You know when you have booked a vacation months in advance and you don't think much about it, but as you get to a few weeks away the days seem to crawl? Every day feels like, "When will my last day before vacation get here?" Or, as the kids would scream from the back seat, are we there yet?
In the stock market, we are all like teenagers: We hate to wait and we want instant gratification. The markets, though, have something else in mind, don't they?
Two weeks ago the market got overbought. Last week I noted I was prepared to be a stickler and wait until the oversold condition showed up. We may not be there yet, but we are awfully close now. It's like the day before vacation. The window is opening.
My own Oscillator has moved down. The math says it could even move down more on Thursday (and we know Thursdays have been red in 2022) but after Thursday it should be done going down for now, or as I like to call it, oversold.
This is a 10-day moving average of breadth. We get overbought when there is a long string of positive numbers to drop. We get oversold when there is a long string of negative numbers to drop. Beginning Friday, seven of the ensuing nine trading days have negative numbers to drop.
Then there is the McClellan Summation Index, which has been heading down -- this tells us the majority of stocks are heading down. Yet, when this breadth indicator needs a net differential of positive 2,000 or greater of advancers minus decliners on the New York Stock Exchange to halt the decline, it has stepped a toe into oversold territory. When it needs 4,000 or more, it is extremely oversold. As of now, it needs 2,800. If the market were to be down on Thursday, I believe this would get to 4,000. So we're into the time frame/zone now.
The above are both breadth indicators. Now, let's look at price using the Nasdaq Momentum Indicator. What I do here is I plug in lower closes for Nasdaq over the next week in an effort to see when the indicator not only stops going down but goes up. In other words, the momentum turns upward even if price keeps going lower, which is the definition of oversold.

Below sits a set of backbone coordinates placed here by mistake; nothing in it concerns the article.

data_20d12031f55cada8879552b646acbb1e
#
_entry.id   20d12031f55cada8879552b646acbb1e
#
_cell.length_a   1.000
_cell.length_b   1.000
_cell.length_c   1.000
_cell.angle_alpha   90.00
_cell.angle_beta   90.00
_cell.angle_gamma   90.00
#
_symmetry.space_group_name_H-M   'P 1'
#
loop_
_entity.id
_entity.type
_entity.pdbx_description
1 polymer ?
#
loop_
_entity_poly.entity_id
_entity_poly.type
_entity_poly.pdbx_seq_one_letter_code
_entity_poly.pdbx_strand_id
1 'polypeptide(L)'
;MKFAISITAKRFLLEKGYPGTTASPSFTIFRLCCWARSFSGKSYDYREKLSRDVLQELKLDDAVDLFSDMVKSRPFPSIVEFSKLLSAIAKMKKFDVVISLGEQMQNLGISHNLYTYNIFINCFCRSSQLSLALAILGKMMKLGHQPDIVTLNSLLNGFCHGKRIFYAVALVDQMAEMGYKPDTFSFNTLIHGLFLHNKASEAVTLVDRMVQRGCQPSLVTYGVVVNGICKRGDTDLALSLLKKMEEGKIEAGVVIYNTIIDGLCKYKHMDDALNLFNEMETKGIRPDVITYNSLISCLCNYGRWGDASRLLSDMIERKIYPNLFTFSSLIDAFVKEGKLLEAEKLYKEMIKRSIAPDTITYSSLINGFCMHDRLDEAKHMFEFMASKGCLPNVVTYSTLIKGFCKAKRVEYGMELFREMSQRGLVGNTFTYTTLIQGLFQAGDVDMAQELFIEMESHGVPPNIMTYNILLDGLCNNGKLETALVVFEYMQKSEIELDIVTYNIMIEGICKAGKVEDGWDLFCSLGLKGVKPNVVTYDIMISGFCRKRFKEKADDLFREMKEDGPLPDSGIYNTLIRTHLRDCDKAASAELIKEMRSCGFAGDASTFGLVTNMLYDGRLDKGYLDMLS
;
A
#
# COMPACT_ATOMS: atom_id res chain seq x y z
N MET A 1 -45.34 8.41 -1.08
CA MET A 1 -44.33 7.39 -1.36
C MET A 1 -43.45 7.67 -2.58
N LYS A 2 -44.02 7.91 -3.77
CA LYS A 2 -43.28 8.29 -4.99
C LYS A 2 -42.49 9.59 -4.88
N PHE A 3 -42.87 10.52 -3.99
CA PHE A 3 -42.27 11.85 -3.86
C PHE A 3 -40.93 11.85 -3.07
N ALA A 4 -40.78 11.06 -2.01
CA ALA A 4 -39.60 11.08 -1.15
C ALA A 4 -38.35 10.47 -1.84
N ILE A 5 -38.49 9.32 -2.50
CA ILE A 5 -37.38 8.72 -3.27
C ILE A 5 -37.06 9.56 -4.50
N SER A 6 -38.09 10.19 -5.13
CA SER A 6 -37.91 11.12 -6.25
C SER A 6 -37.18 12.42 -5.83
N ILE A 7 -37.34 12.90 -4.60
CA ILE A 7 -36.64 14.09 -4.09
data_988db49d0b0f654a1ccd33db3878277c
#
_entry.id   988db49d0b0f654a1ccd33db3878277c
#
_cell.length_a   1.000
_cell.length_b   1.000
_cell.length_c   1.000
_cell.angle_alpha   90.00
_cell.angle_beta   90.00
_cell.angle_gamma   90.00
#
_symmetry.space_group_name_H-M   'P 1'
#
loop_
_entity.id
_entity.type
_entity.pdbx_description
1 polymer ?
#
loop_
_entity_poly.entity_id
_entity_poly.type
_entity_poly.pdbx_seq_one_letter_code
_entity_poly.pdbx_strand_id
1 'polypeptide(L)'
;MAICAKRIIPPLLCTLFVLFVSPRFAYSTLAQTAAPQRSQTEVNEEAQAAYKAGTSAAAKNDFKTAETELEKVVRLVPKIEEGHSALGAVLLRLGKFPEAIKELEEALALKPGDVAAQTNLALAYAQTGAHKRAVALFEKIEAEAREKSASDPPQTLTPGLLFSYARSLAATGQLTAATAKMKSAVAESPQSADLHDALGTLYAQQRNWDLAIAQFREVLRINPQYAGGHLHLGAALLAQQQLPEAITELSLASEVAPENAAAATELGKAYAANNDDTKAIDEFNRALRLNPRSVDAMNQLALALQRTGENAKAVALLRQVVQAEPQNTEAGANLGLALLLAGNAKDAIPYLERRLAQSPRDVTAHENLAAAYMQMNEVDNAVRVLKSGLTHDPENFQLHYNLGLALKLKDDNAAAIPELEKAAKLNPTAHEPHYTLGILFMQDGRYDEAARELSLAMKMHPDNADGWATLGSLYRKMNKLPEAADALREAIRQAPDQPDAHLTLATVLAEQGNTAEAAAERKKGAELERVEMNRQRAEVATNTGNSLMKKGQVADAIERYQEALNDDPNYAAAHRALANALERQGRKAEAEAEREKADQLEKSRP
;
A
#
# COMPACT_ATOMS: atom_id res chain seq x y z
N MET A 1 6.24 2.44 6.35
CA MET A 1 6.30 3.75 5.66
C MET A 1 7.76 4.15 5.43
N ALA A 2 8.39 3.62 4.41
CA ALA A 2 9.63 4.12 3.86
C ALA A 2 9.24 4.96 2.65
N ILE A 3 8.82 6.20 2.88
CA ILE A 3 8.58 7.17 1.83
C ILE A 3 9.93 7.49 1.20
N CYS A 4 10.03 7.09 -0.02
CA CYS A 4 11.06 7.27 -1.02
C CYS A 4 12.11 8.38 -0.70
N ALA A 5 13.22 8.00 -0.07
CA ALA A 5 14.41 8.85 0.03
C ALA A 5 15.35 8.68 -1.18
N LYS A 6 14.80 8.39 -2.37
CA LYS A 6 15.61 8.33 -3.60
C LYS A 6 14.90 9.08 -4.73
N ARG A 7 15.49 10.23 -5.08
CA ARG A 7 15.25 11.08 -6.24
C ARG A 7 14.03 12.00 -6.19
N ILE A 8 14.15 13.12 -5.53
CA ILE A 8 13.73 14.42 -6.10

You can see there is a "W" pattern on the chart when I walk Nasdaq down 1,000 points in the next week. The first leg of the W is Thursday. The second one is Tuesday. So the window is open for this indicator as well. The Tuesday turn is clearly better than the Thursday, which is why I say I think we get a rally in early March.
Both Nasdaq and the S&P broke their January lows on Wednesday. Both the NYSE and Nasdaq saw fewer stocks making new lows than they saw in January which is a positive divergence.
Then there is sentiment. We know how sour it is, which should surprise no one. This market has worn people down. And it's not as if the news is great either. Perhaps that's why the Investors Intelligence bears have shot up to 31%, the highest reading since spring 2020. No they are not yet at 40% which was the peak reading there, but they have doubled since November.
Finally the Daily Sentiment Index (DSI) for both the Nasdaq and the S&P is at 10. A single-digit reading, if we get one, would surely be a tell on the short-term sentiment front. Readings this low tell you how sour sentiment is and usually show up when we are close to a rally.
It's always hard to pick the exact day for an oversold or counter-trend rally to begin, but the window is open and I think we rally in early March.